Virtue System | Book of Virtues | Principles
| Virtues | White
Stag Inn Forum |
Tales of Virtue: Table of Contents
Stories taken from the official Ultima Ascension site
Iolo was bard, bowman and freeholder, as well as the trusted friend and champion of Lord British. It was not strange, therefore, that his neighbors should turn to him in time of crisis.
The nature of the crisis at hand was a single man named Edric, a brigand by trade, who had come to haunt the trails that cut through the wild forests and hills of that region. He was a most cruel villain, with no thought for the lives or honor of his victims, and robbery was the very least of his depravities.
So the honest tradesmen and farmers of the region came to Iolo to beg him for deliverance. Iolo did not hesitate, but put aside his lute and took up his crossbow, kissed his wife goodbye, and left the horses in her capable hands. And as he left, he swore in the name of Lord British that he would not return until the menace of Edric the murderer was removed from the land.
After seeking for some days, Iolo began to pick up the trail of his quarry and it led him into a rough and hilly region where he pursued the villain across the treacherous heights and valleys. At last, they came to a high cliff far above a small mountain village and there, with Iolo only minutes behind him, the brigand executed a plan of horrid efficiency. He pried loose a single boulder and set it to rolling down the cliff face, and as it rolled it caught more rocks and boulders, which in turn caught more rocks and boulders, until at last a mighty avalanche fell down upon the tiny village. Many of the homes and shops were annihilated by the rocky deluge, and the one pass which allowed the village to communicate with the outside world was blocked.
Iolo stood aghast at this carnage, and his rage against Edric knew no bounds, but nonetheless he broke off pursuit and descended down the perilous mountainside to the village, and there he spent some days digging out the living and the dead, and helping to clear the pass. And while he was thus occupied, the brigand made good his escape and returned to his larcenous ways.
But as soon as his conscience permitted it, Iolo resumed the chase, and it did not take him long until he again pressed his foe. But this time Edric was more ready to deal with his nemesis, and he lead Iolo to a certain forest town, and passing through it at night the creature poisoned the town’s only well. So when Iolo came to the town the next day, he found many of the townsfolk stricken with a horrible, deadly affliction. And again Iolo paused in his pursuit and helped to minister to the sick and the dying, and labored to cleanse the fouled well. And again, Edric used the time to get far away.
When he resumed the hunt, Iolo was like a fury of vengeance, and he pressed the fugitive hard. In the heat of the chase, Edric was forced to flee desperately away from all human habitation (which was according to Iolo’s plan). At last Edric came to a cavern mouth and thought to elude Iolo within. But this was folly, for it was no cavern - this was one of those protean pits of vileness called “Dungeons” which have infested our land since time immemorial, and the name of this particular Dungeon was Despise.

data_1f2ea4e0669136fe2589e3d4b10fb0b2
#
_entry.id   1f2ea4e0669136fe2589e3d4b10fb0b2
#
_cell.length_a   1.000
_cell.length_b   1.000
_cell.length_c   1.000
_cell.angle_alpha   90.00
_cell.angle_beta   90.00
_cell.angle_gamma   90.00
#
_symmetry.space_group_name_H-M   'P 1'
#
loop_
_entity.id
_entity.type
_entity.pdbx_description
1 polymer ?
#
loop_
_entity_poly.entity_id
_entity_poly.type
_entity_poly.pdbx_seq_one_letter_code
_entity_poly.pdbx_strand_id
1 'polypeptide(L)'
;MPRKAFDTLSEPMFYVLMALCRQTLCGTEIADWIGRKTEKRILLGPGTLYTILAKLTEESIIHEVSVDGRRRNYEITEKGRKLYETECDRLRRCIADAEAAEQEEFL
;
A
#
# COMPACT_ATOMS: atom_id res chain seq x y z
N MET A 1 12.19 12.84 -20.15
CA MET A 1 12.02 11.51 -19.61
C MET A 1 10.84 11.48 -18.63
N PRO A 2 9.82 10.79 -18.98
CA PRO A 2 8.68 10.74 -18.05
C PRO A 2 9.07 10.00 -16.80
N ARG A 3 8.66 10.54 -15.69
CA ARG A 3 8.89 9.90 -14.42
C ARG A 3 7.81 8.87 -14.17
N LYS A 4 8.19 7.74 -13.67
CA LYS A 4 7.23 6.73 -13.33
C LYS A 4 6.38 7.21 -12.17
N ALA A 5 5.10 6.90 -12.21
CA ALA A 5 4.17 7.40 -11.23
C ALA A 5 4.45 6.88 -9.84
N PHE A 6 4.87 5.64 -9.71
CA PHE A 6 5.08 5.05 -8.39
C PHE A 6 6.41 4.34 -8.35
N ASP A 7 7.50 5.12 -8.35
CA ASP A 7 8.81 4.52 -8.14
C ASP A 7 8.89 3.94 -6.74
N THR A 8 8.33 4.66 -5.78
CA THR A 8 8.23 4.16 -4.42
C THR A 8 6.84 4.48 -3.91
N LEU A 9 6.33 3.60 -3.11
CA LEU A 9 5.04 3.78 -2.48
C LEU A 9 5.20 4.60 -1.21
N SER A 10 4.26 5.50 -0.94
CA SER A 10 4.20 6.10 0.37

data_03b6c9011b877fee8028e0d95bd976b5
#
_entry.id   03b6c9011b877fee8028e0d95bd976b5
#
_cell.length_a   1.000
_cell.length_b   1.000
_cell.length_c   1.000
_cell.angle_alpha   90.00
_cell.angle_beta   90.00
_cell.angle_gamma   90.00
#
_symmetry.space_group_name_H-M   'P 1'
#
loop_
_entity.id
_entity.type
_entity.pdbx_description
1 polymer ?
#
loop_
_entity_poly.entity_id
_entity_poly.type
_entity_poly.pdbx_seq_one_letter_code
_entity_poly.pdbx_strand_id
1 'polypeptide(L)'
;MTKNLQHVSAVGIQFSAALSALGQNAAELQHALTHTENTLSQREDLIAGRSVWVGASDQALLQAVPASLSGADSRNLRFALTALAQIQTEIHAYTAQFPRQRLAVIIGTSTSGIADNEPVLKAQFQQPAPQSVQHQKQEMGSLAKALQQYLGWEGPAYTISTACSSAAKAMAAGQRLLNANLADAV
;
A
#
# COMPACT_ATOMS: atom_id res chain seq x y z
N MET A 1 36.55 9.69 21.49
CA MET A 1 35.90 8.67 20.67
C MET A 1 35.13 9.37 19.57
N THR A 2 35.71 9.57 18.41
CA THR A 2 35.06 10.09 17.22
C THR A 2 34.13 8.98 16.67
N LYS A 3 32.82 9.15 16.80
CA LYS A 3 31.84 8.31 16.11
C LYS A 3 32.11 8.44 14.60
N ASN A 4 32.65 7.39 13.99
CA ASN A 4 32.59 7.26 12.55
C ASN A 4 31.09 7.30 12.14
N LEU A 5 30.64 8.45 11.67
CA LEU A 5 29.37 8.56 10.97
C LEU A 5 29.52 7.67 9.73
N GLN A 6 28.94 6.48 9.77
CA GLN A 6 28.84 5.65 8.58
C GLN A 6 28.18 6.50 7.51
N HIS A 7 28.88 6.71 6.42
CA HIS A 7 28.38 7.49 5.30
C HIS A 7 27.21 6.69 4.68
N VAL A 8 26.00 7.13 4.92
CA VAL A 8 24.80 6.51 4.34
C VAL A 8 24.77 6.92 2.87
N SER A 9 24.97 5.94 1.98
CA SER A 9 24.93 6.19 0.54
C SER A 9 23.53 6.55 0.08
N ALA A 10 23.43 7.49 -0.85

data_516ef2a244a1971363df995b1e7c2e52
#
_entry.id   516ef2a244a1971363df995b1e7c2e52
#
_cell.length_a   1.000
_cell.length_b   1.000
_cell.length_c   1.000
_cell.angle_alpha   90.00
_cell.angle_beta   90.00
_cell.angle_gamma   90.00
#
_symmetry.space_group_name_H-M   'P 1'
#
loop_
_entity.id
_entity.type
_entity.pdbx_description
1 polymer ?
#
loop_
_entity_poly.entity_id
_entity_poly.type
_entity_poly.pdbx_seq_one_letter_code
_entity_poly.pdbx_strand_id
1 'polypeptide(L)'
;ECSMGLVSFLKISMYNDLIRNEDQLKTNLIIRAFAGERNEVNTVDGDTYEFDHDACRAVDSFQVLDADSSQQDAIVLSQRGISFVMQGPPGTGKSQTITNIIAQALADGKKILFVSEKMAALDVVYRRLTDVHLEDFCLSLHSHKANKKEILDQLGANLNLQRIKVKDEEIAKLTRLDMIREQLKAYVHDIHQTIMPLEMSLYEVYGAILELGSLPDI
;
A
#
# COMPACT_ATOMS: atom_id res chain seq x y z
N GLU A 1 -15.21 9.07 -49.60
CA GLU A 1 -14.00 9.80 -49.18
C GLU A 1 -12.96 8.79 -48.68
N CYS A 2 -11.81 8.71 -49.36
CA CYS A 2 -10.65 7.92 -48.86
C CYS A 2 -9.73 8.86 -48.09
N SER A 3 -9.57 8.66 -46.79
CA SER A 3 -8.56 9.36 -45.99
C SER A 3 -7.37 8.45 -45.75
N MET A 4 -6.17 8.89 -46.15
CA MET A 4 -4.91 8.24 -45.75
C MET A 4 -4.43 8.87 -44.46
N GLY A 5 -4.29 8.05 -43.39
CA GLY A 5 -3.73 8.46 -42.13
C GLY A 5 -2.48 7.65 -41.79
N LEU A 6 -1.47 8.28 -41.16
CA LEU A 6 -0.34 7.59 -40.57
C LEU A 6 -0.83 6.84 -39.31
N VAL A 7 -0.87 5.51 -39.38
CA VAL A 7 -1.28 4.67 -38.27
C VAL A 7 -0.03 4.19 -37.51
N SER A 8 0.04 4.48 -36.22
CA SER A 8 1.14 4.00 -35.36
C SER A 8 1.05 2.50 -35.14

Now the perils of the Dungeons are many, and some time later, when Iolo entered Despise (more carefully than Edric had, for Iolo knew the place of old), he was soon greeted by a black and gaping deadfall. And far below, from some unguessed depth of the pit, the voice of Edric was pitifully crying for aid, pleading that his leg had broken in the fall.
Iolo cried out, greeting Edric and saying, “I would happily lower a rope, but I have none.” Then he added, with perhaps pardonable cruelty, “I could go and fetch one if you like; I should be back in no more than a week.”
Edric, who was quite unmanned in his terror, pled with Iolo not to leave him alone. “I know you are a Bard and a man of Compassion,” the villain begged. “Climb down and help me out, I pray you.”
Iolo stood there on the lip of the pit, quite aghast at the audacity of the creature, but at last he spoke. “I see that you, who have so grossly abused my Compassion for so long, have no true idea of its nature. Compassion is the due wage of innocence, and for a child or honest farmer I would cheerfully brave that pit. Such as you, however, have no claim on compassion whatsoever, for your proper dish is Justice.” But then, as Edric blubbered below, he added, “However, I am no judge or Druid, so I will grant you such Compassion as is prudent for one such as yourself.”
Without another word he went out of the Dungeon, but only so far as a sturdy tree, from which he cut a long branch suitable for use as a crutch. And he returned to the hole from which Edric still blubbered (swearing now that he heard things slithering in the darkness), and threw the crutch down.
“Here then is your Compassion, that you need not wait for death immobile and helpless. With this you can move about, and you already have water, tender, torches and a sword. Now get up, and make your way out if you can. You have my word that if you ever see the open air again, I will be waiting for you.”
Giving no further heed to the brigand’s cries, Iolo left the dungeon. But he pitched a camp in view of the entrance, and bided there two nights, waiting attentively. And on the morning of the third day he broke camp and returned home. And no one can say for certain that Edric perished in the pit of Despise, but it can truly be said that he was never heard of again in Britannia.